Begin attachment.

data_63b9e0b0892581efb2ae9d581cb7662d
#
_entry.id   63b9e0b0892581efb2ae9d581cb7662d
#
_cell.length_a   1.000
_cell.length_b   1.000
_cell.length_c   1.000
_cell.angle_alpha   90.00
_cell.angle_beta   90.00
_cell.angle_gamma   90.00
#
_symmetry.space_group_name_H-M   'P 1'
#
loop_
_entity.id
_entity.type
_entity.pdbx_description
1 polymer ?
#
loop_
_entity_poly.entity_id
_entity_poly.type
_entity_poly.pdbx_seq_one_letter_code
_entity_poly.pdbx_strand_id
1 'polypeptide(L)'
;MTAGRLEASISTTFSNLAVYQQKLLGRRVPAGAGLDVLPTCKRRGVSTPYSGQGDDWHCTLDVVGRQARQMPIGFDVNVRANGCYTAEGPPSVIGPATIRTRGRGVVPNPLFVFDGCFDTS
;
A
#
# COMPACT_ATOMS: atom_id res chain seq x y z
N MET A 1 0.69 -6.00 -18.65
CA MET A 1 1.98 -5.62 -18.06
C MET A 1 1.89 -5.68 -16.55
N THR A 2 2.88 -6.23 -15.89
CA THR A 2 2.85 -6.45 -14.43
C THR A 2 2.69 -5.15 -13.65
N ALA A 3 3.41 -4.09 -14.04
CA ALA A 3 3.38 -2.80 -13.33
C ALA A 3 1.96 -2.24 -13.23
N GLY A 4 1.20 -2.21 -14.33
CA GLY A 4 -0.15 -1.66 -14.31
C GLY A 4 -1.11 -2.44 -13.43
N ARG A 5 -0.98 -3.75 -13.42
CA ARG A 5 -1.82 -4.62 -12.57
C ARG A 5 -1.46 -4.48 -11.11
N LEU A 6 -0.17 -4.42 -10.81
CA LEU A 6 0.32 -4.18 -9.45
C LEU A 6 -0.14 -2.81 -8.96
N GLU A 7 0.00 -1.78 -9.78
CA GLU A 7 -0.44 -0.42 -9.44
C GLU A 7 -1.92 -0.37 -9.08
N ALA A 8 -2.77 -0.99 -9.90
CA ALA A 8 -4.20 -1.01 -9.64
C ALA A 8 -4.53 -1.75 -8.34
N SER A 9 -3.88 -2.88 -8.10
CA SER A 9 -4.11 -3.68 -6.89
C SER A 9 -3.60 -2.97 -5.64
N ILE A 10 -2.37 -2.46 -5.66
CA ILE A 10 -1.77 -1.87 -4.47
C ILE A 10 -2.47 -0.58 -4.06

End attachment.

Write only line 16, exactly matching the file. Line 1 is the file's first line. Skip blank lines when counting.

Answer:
_entity.type